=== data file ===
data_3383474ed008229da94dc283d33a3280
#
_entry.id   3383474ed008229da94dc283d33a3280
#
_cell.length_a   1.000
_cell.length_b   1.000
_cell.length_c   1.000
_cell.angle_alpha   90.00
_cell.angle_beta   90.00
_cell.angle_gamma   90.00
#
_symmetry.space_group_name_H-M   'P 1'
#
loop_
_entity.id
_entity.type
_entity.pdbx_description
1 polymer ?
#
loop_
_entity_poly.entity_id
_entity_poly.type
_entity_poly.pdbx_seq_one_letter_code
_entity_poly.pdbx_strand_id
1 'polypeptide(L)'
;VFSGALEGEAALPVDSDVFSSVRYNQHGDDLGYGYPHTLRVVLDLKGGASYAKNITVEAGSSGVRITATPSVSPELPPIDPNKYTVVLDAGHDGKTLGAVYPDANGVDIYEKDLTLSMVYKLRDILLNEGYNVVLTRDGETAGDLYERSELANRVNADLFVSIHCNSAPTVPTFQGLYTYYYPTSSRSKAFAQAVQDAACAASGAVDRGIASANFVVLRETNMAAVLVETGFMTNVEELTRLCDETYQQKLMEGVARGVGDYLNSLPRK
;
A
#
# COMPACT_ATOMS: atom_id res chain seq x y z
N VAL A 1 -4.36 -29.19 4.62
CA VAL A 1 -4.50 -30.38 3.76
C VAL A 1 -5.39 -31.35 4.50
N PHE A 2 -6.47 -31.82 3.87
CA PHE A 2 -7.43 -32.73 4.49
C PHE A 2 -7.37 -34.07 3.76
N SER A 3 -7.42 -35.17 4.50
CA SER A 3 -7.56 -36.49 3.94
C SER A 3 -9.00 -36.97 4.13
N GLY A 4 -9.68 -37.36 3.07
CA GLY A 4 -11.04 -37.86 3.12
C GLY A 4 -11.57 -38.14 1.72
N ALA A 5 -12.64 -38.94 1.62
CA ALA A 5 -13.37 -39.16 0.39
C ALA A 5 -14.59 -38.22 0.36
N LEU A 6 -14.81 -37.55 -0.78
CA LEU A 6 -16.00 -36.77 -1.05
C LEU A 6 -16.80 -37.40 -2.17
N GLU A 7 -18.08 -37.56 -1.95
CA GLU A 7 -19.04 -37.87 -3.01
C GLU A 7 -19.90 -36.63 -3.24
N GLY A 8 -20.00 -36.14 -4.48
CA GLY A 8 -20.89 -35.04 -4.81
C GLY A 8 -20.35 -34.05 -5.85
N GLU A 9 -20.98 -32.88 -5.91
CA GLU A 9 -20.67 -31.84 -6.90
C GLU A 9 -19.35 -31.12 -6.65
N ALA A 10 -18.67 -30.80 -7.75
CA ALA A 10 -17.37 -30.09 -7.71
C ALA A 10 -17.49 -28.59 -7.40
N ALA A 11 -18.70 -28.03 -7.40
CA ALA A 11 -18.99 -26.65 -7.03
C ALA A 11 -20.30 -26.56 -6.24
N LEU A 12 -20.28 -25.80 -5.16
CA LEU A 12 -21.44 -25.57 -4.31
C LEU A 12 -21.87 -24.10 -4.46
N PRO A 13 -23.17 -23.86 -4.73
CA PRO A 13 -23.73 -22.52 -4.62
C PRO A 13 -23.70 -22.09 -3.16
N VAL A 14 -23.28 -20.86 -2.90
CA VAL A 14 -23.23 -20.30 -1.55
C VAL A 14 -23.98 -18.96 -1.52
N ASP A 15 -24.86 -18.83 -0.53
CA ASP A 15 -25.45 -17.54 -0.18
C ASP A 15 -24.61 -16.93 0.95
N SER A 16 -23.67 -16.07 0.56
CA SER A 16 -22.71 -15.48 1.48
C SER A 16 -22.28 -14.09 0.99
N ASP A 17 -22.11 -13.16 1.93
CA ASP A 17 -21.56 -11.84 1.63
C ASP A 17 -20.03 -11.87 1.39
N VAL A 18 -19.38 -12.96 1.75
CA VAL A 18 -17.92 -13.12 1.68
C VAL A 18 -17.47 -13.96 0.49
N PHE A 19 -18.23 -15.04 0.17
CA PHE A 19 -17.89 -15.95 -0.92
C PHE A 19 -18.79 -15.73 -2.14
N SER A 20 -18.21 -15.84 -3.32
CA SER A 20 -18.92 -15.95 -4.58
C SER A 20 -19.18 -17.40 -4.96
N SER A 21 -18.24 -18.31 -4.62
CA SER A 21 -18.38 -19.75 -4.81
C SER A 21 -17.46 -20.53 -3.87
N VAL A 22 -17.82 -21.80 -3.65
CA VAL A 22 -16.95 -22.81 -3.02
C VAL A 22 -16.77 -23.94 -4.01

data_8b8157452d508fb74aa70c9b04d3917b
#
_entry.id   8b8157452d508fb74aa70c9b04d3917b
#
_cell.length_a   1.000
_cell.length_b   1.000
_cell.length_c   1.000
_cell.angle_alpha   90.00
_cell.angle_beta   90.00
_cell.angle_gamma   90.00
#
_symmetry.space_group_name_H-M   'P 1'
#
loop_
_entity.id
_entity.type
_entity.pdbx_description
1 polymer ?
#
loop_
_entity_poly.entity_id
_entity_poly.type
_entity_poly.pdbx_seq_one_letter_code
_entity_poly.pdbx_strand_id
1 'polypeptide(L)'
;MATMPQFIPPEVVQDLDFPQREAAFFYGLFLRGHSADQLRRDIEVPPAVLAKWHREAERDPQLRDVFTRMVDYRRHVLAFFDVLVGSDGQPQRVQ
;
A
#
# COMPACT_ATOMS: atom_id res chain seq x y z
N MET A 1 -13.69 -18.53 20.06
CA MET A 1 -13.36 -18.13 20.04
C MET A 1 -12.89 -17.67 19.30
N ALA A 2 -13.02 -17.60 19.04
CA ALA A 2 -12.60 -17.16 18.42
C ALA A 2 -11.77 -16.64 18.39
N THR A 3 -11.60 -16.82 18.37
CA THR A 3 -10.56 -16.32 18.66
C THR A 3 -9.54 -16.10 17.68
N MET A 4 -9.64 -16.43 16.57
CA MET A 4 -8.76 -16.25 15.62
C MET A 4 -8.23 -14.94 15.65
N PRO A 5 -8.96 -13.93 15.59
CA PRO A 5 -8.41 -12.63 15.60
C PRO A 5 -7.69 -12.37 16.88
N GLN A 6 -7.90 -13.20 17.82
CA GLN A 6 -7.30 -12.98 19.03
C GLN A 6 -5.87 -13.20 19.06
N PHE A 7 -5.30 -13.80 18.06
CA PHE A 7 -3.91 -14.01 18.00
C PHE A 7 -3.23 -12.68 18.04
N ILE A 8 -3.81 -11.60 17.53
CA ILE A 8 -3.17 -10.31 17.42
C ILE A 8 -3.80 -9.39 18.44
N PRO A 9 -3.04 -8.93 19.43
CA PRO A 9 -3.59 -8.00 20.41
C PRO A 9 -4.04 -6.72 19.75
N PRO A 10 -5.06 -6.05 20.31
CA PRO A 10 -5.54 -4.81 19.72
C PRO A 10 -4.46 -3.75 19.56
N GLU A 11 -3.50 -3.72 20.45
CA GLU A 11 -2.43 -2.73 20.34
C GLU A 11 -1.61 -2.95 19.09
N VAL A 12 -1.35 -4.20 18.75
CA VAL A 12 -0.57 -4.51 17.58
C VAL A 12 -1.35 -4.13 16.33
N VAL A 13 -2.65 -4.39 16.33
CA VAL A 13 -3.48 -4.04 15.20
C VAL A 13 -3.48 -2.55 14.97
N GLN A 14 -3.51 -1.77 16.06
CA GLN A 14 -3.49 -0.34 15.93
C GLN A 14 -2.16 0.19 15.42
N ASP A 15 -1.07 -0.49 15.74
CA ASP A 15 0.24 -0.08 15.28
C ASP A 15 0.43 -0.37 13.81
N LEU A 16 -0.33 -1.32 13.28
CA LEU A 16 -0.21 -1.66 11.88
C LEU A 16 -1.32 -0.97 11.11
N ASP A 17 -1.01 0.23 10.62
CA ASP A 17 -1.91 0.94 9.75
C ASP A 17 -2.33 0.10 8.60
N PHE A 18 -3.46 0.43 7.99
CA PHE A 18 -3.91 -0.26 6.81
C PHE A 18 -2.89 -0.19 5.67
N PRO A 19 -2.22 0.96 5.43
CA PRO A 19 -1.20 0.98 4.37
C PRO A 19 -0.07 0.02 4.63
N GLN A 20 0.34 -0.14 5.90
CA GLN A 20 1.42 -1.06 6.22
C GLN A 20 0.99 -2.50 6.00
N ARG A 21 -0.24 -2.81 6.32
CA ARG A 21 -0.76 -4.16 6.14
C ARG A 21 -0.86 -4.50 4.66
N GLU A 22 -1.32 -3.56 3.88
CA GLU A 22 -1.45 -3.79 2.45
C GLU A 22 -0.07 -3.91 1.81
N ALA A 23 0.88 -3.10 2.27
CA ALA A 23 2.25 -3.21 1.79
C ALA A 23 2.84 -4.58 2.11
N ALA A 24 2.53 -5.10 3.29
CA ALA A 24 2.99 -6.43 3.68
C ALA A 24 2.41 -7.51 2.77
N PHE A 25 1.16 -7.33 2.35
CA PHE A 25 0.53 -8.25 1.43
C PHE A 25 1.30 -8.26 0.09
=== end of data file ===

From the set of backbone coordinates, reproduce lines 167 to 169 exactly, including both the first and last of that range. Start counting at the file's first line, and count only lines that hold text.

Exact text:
CA GLN A 14 -3.49 -0.34 15.93
C GLN A 14 -2.16 0.19 15.42
N ASP A 15 -1.07 -0.49 15.74